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Will Tart Cherry Juice Really Soothe Gout Pain?

Eating tart cherries or drinking cherry juice can often soothe gout pain. Cherries reduce uric acid crystals that cause joint inflammation in gout.
Will Tart Cherry Juice Really Soothe Gout Pain?
Hand embracing foot with deformed right toe due to painful gout inflammation

People who have had one episode of gout are usually anxious to learn how they can avoid another attack. The pain is so intense that even the light touch of a sheet on the affected joint may be unbearable. Doctors often tell such sufferers to avoid beer and other alcohol, stick to low-fat dairy products and cut back on seafood and red meat. Beverages with high-fructose corn syrup cause trouble. Many people insist that drinking tart cherry juice can soothe gout pain.

Cherries to Soothe Gout Pain:

Q. I have never had gout, but I know people who have had it. I read that cherry juice could have a positive effect on gout. So when one friend had a bad case of gout, I bought him a bottle of cherry juice and a box of fresh cherries. He had relief very quickly and continued to drink cherry juice on a regular basis. He tells people I cured him of his gout.

I mentioned cherries to another woman who had gout. She told me when she was leaving the doctor’s office with a prescription, his nurse whispered to her, “Just get some cherry juice.”

A. Gout is a very painful disorder in which uric acid crystals accumulate in one or more joints, triggering an attack. Several observational studies have shown that people who eat cherries or take cherry extract are less likely to have a gout flare-up (Zhang et al, Arthritis and Rheumatism, Dec. 2012; Singh et al, Journal of Clinical Rheumatology, June 2015). As the scientists note, this is an association and could simply mean that people with less severe gout can rely on cherries instead of medicine.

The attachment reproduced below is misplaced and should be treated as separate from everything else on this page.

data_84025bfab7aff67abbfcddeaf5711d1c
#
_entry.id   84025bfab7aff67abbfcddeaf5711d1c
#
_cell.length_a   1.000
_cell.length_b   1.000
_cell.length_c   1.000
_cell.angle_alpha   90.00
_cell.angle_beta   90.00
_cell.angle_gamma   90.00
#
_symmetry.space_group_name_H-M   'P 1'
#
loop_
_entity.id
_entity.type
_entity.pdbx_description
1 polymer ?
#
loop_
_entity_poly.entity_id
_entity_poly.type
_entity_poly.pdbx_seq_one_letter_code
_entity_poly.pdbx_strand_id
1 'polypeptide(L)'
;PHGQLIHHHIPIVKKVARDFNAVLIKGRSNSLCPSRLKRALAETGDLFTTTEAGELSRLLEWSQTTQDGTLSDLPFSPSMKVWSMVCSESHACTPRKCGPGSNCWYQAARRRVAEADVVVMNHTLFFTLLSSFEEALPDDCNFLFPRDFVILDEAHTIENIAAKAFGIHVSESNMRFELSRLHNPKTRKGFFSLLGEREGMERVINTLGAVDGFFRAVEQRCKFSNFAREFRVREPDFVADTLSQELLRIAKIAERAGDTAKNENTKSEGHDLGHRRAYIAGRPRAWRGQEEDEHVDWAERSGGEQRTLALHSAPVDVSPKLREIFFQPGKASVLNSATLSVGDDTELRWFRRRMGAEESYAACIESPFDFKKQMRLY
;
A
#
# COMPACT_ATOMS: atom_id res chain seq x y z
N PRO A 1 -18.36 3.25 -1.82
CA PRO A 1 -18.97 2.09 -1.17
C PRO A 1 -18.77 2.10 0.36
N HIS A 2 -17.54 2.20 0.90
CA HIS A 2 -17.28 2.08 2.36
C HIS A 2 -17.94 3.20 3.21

How Does Tart Cherry Juice Soothe Gout Pain?

Research in humans and animals shows, however, that tart cherry juice can lower uric acid (Jacob et al, Journal of Nutrition, June 2003; Haldari et al, Malaysian Journal of Nutrition, Vol. 15, no. 1, 2009). Even sweet cherries seem to have anti-inflammatory effects (Kelley et al, Journal of Nutrition, March 2013).

You can learn more about gout and other non-drug approaches to common ailments in our book, The People’s Pharmacy Quick & Handy Home Remedies.

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About the Author
Terry Graedon, PhD, is a medical anthropologist and co-host of The People’s Pharmacy radio show, co-author of The People’s Pharmacy syndicated newspaper columns and numerous books, and co-founder of The People’s Pharmacy website. Terry taught in the Duke University School of Nursing and was an adjunct assistant professor in the Department of Anthropology. She is a Fellow of the Society of Applied Anthropology. Terry is one of the country's leading authorities on the science behind folk remedies. .
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